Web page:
Walker: ‘Everybody should be represented’

Independent candidate Karl Eric Walker took part in the Jan. 10 debate at Queen’s.
Independent candidate Karl Eric Walker took part in the Jan. 10 debate at Queen’s.
Credit: 
Jon Wilinofsky

Next Monday, Karl Eric Walker wants you to vote for the lone wolf.

The only candidate in Kingston and the Islands running as an independent, Walker said he wants to send a message to the candidates campaigning as members of political parties.

“We want local representation,” he said, “and we’re not going to get it from these parties.”

Walker said he hasn’t been getting fair treatment during this election because he doesn’t belong to a political party. He was left out of the Jan. 15 CKWS television debate, and he said he didn’t get a lot of airtime during the first debate at Queen’s on Jan. 10.

“Everybody should be represented,” Walker said. “This isn’t a task that everyone can do.” He said he wants people to vote for the issues relevant to a constituency, not the issues relevant to a political party.

“[If I’m elected I’ll] show some backbone ... I’ll make a change, make a change for all of us,” he said.

Walker said he wants to unseat the riding’s incumbent—Peter Milliken, Liberal MP and Speaker of the House—because Milliken can’t properly represent his constituency’s needs as Speaker, which is an impartial position in Parliament.

What’s more, the other candidates’ loyalty to their political parties trumps their loyalty to their community, Walker said. “They’re all fine gentlemen, but who are they going to listen to? They’re going to listen to the party,” he said.

What happened at this year’s Homecoming is unacceptable, Walker said, and the City of Kingston needs to co-operate with students and determine an area where they can and can’t have parties.

“These people will be home owners someday,” Walker said. “They’re not going to want [students] tipping cars over and setting them on fire.”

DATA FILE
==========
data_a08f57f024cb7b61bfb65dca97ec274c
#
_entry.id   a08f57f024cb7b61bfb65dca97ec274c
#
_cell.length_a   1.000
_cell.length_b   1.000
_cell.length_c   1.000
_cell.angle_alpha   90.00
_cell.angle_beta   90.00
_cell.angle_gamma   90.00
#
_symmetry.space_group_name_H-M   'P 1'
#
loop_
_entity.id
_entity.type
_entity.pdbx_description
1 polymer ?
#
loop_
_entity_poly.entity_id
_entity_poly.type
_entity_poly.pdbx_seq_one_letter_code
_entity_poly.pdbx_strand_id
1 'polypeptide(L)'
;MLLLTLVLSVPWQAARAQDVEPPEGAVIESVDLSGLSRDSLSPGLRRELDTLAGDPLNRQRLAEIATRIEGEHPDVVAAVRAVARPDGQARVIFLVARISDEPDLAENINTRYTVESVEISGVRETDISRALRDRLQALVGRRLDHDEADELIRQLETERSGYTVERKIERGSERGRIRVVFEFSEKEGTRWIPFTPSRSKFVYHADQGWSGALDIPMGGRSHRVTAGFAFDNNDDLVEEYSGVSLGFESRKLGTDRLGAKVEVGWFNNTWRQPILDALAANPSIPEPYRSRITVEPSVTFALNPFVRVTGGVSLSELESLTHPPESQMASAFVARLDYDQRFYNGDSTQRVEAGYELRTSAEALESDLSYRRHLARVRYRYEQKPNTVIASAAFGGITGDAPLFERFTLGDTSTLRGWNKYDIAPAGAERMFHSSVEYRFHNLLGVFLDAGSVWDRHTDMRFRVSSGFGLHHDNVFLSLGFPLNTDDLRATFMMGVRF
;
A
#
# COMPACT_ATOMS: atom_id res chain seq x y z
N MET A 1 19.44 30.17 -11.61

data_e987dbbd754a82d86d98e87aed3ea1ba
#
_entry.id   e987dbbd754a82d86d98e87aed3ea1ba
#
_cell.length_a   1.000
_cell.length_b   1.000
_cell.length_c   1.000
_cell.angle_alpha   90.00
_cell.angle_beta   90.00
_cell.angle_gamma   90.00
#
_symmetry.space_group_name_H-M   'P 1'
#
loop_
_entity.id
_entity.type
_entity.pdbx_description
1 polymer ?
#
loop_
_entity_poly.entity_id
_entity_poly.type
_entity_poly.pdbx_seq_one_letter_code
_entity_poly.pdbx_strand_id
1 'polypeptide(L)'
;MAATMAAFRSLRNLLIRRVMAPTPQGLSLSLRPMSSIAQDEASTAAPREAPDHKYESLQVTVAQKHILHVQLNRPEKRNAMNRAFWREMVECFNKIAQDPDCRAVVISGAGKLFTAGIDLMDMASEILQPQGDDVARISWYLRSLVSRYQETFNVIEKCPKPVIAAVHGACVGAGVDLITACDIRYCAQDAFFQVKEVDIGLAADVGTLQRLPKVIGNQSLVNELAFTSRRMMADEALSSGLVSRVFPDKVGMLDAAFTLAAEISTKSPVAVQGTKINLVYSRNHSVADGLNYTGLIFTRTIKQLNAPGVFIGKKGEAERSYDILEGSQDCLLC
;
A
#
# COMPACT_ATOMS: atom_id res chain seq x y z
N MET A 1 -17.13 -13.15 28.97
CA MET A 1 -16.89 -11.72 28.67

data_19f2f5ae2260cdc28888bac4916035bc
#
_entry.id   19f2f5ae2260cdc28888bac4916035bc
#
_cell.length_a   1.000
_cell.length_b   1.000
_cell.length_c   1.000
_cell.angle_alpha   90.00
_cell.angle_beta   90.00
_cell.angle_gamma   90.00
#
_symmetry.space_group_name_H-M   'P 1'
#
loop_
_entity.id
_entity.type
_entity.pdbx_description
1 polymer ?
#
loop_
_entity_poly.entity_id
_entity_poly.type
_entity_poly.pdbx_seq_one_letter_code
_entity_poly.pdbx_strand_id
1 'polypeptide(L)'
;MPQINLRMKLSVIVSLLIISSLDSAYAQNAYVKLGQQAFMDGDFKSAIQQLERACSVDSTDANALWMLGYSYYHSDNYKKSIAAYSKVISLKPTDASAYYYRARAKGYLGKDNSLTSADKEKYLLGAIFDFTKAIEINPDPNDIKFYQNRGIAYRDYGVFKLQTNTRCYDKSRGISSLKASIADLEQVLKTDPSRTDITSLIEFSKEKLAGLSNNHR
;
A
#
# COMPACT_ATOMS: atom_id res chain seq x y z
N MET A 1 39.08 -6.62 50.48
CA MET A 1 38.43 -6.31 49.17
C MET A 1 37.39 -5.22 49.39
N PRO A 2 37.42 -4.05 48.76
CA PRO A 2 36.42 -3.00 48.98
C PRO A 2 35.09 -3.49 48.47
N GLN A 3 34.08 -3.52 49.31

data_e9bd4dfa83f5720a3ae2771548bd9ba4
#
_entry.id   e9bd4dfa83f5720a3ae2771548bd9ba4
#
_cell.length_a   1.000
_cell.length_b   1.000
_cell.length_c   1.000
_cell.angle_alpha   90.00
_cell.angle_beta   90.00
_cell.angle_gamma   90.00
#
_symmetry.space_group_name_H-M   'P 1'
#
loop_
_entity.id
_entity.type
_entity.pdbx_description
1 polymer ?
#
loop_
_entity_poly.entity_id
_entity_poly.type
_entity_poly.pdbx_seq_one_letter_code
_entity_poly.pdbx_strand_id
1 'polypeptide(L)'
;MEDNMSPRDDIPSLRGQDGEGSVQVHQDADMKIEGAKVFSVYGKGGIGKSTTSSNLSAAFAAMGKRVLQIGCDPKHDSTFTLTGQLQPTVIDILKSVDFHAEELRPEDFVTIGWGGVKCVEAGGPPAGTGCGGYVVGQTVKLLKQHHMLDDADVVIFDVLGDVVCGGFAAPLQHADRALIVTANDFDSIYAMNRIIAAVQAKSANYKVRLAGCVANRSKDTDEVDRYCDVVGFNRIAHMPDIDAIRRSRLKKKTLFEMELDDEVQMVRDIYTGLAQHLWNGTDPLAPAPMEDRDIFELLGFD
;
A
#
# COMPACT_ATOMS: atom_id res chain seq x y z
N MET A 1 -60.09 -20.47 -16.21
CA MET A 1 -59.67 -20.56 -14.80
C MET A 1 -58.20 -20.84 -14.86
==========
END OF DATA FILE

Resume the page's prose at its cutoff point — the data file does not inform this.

The father of five children said he wants to use a funding system for post-secondary education that will pay for half of a student’s tuition. Walker, who holds two diplomas from St. Lawrence College, said he wants the National Bank to loan the money for the remaining tuition.

“It’s an investment in our future,” he said. “They’ll be in my position someday—with more people working, our taxes should be reduced. If we help the students, then everyone will benefit.” The students eligible for the half-grant, half-loan system will be those whose parents can’t fund their education, Walker said.

Overall help for the less fortunate is a recurring theme in Walker’s campaign. He said he would address poverty, helplessness and lack of job opportunities.

“We’re too rich an area to have this happen,” Walker said. “To watch a person be homeless, to watch one child go to school without food—it shouldn’t happen.”

The infrastructure investigator said he also wants change to come in the government’s environmental policies.

All government buildings should be run by solar power, Walker said, and burning ethanol instead of fossil fuels would reduce greenhouse gas emissions.

“But our government doesn’t want to get involved,” he said.

Walker said he would also work to give correctional services workers a new labour contract, something he said they’ve been without for four years.

Walker said he gives his word to voters that he’ll do his best to represent the community: “If I don’t do my job, you can throw me out faster than yesterday’s newspaper.”

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